I hear a lot about revival these days. Indeed, I too long for a revival that would see droves come to Christ in repentance. However, if you look back at some of the revivals of the past—The first and second Great Awakenings, the Welsh revival, etc—you will find that often what killed them were the unBiblical emotional excesses that crept in from the fringes. These excesses lead to the sectarianism that eventually buried the revivals
In our age where discernment is quickly shrugged off as divisive, hateful or not coming from a “spirit of unity,” how long would a real revival last here? Even with the great and devout mind of Edwards the First Great Awakening quickly descended into the ridiculous. The following comes from Jonathan Edwards: A Life, by George M. Marsden.
In his letter to Robe, he provided a concise summary of what he had learned from seeing two revivals come and go. Gentleness and gentleness and genuinely self-renouncing humility were far better evidences of true saintliness than were merely intense experiences. “Many among us have been ready to think, that all high raptures are divine,” Edwards explained, “but experience plainly shows, that it is not the degree of rapture and ecstasy (although it should be to the third heavens), but the nature and kind that must determine us in their favor.” Genuine raptures would be accompanied not by a “noisy showy humility,” but rather by “deep humiliation, brokenness of heart, poverty of spirit, mourning for sin, solemnity of spirit, a trembling reverence towards God, tenderness of spirit, self-jealousy and fear, and great engagedness of heart, after holiness of life, and a readiness to esteem others better than themselves.”
What concerns me is that in old revivals the likes of Edwards fought hard against excesses, but those who call for modern revival seem to be fighting hard to produce them. From non-stop repetitive music at rallies, emotional appeals, or even the so called sign and wonders, the aim is simple. Get them excited. Get them crying. Any emotional experience is counted as the work of the Holy Spirit. But all emotional experiences are not necessarily works of the Holy Spirit. I cried at the Muppet movie on Friday. I really hope that wasn’t the direct intervention of the Holy Spirit!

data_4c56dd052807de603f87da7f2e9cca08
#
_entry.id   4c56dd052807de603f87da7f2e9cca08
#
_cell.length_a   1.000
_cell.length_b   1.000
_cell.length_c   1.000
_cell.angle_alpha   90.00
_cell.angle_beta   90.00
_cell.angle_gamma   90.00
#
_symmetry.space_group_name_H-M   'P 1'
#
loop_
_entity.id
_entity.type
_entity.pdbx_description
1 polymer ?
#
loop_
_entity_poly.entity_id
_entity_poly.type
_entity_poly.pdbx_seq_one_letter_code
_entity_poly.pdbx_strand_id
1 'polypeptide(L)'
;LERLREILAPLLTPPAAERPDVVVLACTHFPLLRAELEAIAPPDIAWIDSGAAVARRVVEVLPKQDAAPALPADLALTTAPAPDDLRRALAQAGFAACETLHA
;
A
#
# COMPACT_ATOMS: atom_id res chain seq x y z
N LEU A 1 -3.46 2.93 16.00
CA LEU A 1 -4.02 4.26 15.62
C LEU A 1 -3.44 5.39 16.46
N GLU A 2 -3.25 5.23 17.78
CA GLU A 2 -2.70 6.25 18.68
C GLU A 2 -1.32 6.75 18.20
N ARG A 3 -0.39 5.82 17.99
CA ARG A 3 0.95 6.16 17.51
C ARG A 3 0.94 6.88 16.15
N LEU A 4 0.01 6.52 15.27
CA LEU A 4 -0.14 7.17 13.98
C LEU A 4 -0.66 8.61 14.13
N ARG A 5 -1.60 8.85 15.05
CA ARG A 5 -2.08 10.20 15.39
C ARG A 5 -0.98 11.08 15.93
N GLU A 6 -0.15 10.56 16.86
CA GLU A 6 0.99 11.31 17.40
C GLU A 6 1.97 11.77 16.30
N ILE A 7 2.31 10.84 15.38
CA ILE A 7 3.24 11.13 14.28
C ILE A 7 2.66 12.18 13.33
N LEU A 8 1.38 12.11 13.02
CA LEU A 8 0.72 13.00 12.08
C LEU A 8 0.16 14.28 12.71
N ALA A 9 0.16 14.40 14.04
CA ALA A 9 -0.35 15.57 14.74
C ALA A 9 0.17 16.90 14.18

Let us continue to pray for masses of people to come to know God through faith in Jesus Christ his son, but let us not equate all emotional experiences with the Holy Spirit, especially those that WE MANUFACTURE with big shows and music.
So faith comes from hearing, and hearing through the word of Christ. Romans 10:17
Note: I have nothing against music or even big productions necessarily. I love worshipping my King with fellow believers. I am talking about using emotional manipulation, whether intentional or not, to create a revival. Genuine raptures, as Edwards notes, ought to be accompanied by, “deep humiliation, brokenness of heart, poverty of spirit, mourning for sin, solemnity of spirit, a trembling reverence towards God, tenderness of spirit, self-jealousy and fear, and great engagedness of heart, after holiness of life, and a readiness to esteem others better than themselves.” Let’s shoot for preaching the word faithfully and let God produce those things.
One of the things I love about video is that it is able to capture the flow of time visually. Actually, that might just be a definition of video. Either way, it is awesome in that respect and totally unique from any other medium.
As I have been reading through The Unwavering Resolve of Jonathan Edwards by Steven J. Lawson it has caused me to reflect on my usage of time and the shortness of my days. As a young man, Edwards made a list of 70 resolutions that he wanted to live his life by. These resolutions are the subject of Lawson’s book. Many of them focus on time. The shortness of it, and the proper investment of it. His ninth resolution strikes me as especially interesting.
Resolved, to think much on all occasions of my own dying, and of the common circumstances which attend death.
Throughout the short course of my life death has dogged my thoughts. From the death of my father at a young age to my bout with the darkness of depression in high school, my thoughts have often been on death. But not in the way Edwards pondered it. He purposely determined to consider the brevity of his life and live his life accordingly. Such is wisdom.
So teach us to number our days that we may get a heart of wisdom. Psalm 90:12
My mind was on these things as I watched this video take advantage of the mediums chronological capabilities. This is a time lapse of the sky over the course of 360 seperate days, all playing simultaneously. Incredible! Terrifying.
So many days summarized. It’s frightening and convicting. What will I have to show for my life when I meet the One who made that sky?
And just as it is appointed for man to die once, and after that comes judgment, Hebrews 9:27
So then each of us will give an account of himself to God. Romans 14:12
Sobering thought. Such thoughts should remind us of two things: the joy of the gospel; that if we are in Christ we are no longer under the wrath of the divine judge, and that we must continue to run the race. I’m still here. It’s not over yet.
Water break’s over. Time to get the feet back on that track. There’s still a prize to be won.